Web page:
Route Hunters: Episode 6 : FELDA Sg Koyan to Ringlet
To get to the start of this route from Kuala Lumpur, you have to drive right in front of my grandmothers village house. As a kid, that's where I spent the bulk of my time, looks like it was a sign from the very beginning. I had no idea one of the most picturesque roads in Malaysia (maybe even the world) was located just a few kilometers away from my Grannies crib. This is the holy grail of bikers and a frequent route for a few other high end driving groups. Even the likes of Lotuses and Porsche GT2's have known to have run the route, and the first-hand accounts of those drivers got me day dreaming about that stretch for a very long time. And when the planets did align, we used the GrandTurismo event to run this route.
Image Source: Google Maps
It's a new route, so this stretch is prone to landslides. We did have to cross two land slide incidents, so watch out for that. For this reason, try to resist carrying too much speed around the bends, as you won't know what's around it.
Bumps mid corner
There are some rather nasty bumps mid corner, set your car too stiff or lean on your outside tyres too much and you will be facing the way you come. But traffic is really scarce up here so you won't get others into trouble. Just ensure your convoy is not following each other too closely.
It's in the middle of nowhere. Break down or crash out here, and good luck bringing your car back. And there's no mobile reception, emergency phone, PLUS Support truck, or tow truck runner. Maybe a monkey, but that's it in terms of breakdown support up here. And the occasional truck or car. Don't break down here guys.
There's a massive dam construction taking place just outside Ringlet so be advised when approaching there. There will be trucks and workers criss-crossing so just go easy.
The start of the route will be the Sg Koyan Felda that can be reached via Raub from Kuala Lumpur. The route from Raub to Sg Koyan is entertaining in its own right, with constant bumps and crests akin to that of the 1000 lakes rally (I never drove there but can you blame me for fantasizing it?), only with palm trees on either side of the road. A random T junction will appear at the end of the stretch, the left turn will lead you to the route.
It's not a technical route, but not short of entertainment. All I can say to promote the route is, scenery, scenery, and scenery. I was advised to get here just after dawn, and the team did get here on time. Initially the route goes through plantations and gradually ventures into secondary forests. As the elevation picks up, so does the pace weirdly. There is one other junction that turns into a settlement, but beyond that is where the true beauty of the route comes in.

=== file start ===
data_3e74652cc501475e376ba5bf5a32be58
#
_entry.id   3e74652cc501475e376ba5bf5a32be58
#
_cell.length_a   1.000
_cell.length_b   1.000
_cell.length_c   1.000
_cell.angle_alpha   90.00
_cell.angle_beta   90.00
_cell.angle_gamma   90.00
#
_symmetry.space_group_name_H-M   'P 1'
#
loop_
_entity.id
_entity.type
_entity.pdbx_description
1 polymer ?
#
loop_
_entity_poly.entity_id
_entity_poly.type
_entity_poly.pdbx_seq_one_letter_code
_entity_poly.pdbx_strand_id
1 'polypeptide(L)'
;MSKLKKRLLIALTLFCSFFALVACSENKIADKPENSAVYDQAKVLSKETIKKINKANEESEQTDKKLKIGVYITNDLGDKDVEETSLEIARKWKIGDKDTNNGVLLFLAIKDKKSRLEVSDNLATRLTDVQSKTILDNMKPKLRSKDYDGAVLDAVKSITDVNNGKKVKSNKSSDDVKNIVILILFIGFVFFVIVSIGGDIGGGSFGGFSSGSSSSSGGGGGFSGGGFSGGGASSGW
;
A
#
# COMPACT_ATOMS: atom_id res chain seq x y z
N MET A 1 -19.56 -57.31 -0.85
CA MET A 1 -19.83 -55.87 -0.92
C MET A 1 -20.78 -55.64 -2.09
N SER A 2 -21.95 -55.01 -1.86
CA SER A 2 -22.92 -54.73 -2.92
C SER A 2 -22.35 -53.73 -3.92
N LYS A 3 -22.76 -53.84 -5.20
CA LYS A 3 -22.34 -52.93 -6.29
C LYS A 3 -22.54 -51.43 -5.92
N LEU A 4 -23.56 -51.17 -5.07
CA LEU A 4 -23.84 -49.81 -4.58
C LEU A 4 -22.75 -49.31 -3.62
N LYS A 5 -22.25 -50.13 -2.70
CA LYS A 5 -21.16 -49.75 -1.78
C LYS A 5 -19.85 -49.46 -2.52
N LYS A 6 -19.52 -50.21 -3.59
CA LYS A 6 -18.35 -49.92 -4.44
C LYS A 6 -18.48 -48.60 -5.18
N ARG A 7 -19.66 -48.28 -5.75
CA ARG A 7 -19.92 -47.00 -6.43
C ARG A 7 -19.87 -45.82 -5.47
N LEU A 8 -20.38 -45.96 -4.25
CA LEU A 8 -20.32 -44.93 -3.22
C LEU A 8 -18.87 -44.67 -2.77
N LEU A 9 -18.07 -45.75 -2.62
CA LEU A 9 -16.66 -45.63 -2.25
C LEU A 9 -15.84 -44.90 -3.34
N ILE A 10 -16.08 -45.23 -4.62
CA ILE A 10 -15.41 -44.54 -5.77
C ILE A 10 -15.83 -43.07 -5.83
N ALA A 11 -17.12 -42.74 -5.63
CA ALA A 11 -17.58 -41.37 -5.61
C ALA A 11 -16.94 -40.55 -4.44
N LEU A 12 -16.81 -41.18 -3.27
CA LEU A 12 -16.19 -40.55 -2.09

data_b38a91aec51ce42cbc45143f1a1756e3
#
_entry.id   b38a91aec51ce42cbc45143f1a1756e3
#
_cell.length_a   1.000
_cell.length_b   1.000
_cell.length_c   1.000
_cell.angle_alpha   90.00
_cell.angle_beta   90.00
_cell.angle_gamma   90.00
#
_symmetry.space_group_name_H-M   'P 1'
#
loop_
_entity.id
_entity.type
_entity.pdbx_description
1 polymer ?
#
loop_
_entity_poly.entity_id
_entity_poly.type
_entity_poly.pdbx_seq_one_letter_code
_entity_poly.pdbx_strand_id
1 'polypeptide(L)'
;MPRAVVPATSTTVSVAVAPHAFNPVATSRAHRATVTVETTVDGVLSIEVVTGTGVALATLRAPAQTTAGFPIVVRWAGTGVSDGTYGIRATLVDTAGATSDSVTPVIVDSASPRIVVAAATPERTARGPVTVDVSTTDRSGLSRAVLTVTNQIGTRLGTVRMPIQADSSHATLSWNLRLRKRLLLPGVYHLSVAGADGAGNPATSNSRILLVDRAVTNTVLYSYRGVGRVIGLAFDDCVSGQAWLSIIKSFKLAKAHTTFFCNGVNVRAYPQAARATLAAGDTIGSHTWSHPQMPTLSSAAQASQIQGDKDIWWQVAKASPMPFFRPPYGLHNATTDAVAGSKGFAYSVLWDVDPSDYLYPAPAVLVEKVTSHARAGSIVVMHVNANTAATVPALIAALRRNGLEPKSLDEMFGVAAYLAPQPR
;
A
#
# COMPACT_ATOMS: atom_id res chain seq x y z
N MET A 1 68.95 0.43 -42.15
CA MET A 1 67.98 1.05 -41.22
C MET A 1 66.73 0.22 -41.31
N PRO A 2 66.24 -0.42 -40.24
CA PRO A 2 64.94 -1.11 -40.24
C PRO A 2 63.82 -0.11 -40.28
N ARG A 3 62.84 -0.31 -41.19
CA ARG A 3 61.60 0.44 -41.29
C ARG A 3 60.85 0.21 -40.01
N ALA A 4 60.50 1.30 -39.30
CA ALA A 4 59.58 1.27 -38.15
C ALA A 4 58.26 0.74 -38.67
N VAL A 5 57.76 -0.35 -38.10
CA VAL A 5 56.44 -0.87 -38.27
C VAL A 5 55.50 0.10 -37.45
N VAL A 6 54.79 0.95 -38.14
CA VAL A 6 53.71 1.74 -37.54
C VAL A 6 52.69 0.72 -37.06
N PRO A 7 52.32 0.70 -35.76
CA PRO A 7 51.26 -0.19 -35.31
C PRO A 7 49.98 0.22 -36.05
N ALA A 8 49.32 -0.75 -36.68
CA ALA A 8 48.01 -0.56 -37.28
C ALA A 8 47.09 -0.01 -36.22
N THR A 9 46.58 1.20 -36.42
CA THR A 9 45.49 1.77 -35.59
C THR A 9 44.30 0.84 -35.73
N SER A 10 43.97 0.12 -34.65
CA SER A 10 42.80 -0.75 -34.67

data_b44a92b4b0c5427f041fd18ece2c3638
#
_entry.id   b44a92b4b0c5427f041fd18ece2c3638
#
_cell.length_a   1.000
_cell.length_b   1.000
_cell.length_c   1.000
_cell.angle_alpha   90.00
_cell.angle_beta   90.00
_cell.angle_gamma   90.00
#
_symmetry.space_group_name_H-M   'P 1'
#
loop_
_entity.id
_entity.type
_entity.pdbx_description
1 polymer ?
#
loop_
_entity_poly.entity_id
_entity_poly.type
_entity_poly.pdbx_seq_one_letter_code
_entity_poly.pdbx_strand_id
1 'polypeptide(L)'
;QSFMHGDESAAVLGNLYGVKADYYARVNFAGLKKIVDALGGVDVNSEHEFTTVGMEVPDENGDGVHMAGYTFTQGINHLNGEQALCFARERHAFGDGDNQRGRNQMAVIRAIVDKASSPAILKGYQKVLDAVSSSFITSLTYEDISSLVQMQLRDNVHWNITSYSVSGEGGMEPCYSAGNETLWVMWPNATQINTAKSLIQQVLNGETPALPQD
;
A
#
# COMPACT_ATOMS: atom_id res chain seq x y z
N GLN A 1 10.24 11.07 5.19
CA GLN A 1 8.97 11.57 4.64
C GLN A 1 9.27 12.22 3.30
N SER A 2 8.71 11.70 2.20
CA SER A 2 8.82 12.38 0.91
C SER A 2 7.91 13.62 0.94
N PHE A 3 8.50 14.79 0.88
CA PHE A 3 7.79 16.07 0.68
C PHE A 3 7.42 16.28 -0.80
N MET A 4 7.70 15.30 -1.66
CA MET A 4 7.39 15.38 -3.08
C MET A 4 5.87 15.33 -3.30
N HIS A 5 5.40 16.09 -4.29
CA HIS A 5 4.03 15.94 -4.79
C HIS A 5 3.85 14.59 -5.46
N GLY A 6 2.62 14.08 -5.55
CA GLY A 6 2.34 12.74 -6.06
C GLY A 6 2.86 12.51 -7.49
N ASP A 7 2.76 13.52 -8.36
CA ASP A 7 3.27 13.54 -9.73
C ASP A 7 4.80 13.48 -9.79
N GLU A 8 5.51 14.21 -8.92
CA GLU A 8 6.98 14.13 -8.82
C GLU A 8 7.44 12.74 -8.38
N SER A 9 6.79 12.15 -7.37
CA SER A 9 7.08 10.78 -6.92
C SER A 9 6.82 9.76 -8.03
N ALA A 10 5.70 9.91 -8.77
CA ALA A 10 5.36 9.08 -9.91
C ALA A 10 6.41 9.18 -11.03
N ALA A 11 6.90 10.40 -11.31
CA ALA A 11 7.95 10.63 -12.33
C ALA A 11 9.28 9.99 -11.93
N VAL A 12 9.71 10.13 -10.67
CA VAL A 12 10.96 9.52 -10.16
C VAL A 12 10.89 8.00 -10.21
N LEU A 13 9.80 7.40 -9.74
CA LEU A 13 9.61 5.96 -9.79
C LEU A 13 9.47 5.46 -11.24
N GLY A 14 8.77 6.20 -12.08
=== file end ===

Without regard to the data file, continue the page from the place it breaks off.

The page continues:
On mostly the right side as you're climbing up, all you can see is hundreds of mountain peaks, barely piercing through the clouds, as far as the eyes can see. The roads itself at one point is totally shrouded with mist. I really felt like we were literally racing thought the crowds. In short the entire route felt like the starting part of the Pike Peaks course.
This route is best suited to big capacity NA engines, as you can really stretch your engine out here, gear after gear. And you really do want to hear the ricochet of the NA intake and exhaust sound to echo through the mountains. Oh yes, Targa Top, drop top, this is your paradise route right here. I don't have much to say about this route, all you need to do is clear your schedule, fill up your car with 97 Octane, and just shut up and drive.
What to Expect?
This road, unlike the twisty windy bits of Kelawang and KKB, is wide, and fast flowing. We clocked higher speeds than that you can clock on Karak Highway up here. The plus side of this roads is that it was built from the ground up only recently. I understand that it used to be an off road trail. And since the route was constructed recently it's not limited by the contour of the earth. Fast sweeping corners, straights, yes actual straights up in the mountains, bridges that come out of the mountains and go back in, this is basically how the route lays ahead.